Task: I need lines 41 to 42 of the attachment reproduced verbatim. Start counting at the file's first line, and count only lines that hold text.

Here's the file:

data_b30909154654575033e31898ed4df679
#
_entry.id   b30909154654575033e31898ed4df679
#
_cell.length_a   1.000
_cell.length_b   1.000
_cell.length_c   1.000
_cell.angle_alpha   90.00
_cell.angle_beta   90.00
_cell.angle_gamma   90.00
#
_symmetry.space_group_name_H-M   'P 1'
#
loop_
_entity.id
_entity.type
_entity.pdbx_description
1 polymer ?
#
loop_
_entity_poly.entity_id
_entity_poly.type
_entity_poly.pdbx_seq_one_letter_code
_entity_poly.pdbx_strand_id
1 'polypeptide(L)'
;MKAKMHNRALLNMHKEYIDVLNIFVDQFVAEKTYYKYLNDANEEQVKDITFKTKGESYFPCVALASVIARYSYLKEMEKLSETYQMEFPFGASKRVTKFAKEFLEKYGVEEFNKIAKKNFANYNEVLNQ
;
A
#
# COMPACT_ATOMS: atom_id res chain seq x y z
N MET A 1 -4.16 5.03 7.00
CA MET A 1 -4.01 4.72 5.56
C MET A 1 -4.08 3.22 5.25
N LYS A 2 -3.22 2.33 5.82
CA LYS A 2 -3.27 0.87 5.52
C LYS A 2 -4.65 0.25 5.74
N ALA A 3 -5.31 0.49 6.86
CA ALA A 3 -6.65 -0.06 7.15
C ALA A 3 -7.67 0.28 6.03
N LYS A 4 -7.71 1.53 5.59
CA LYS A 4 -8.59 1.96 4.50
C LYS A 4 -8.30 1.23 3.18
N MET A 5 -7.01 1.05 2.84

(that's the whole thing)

CA LYS A 4 -8.59 1.96 4.50
C LYS A 4 -8.30 1.23 3.18